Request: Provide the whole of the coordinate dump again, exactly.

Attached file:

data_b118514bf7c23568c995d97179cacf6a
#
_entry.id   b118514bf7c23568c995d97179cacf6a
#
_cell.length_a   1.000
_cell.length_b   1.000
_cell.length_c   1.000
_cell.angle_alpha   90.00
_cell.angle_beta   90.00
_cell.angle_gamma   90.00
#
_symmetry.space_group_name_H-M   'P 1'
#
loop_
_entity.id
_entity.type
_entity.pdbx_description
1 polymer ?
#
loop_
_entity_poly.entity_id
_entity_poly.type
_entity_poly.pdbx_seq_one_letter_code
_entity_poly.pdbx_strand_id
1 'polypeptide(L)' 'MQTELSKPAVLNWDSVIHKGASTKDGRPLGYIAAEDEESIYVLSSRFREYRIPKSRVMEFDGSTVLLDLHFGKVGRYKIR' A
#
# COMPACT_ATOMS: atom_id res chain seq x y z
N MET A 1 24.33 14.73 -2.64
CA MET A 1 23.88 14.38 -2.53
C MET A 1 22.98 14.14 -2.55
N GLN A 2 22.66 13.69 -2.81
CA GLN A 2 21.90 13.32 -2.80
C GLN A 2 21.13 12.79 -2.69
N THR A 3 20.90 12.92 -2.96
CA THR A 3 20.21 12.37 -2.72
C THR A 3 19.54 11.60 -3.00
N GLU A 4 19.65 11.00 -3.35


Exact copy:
data_b118514bf7c23568c995d97179cacf6a
#
_entry.id   b118514bf7c23568c995d97179cacf6a
#
_cell.length_a   1.000
_cell.length_b   1.000
_cell.length_c   1.000
_cell.angle_alpha   90.00
_cell.angle_beta   90.00
_cell.angle_gamma   90.00
#
_symmetry.space_group_name_H-M   'P 1'
#
loop_
_entity.id
_entity.type
_entity.pdbx_description
1 polymer ?
#
loop_
_entity_poly.entity_id
_entity_poly.type
_entity_poly.pdbx_seq_one_letter_code
_entity_poly.pdbx_strand_id
1 'polypeptide(L)' 'MQTELSKPAVLNWDSVIHKGASTKDGRPLGYIAAEDEESIYVLSSRFREYRIPKSRVMEFDGSTVLLDLHFGKVGRYKIR' A
#
# COMPACT_ATOMS: atom_id res chain seq x y z
N MET A 1 24.33 14.73 -2.64
CA MET A 1 23.88 14.38 -2.53
C MET A 1 22.98 14.14 -2.55
N GLN A 2 22.66 13.69 -2.81
CA GLN A 2 21.90 13.32 -2.80
C GLN A 2 21.13 12.79 -2.69
N THR A 3 20.90 12.92 -2.96
CA THR A 3 20.21 12.37 -2.72
C THR A 3 19.54 11.60 -3.00
N GLU A 4 19.65 11.00 -3.35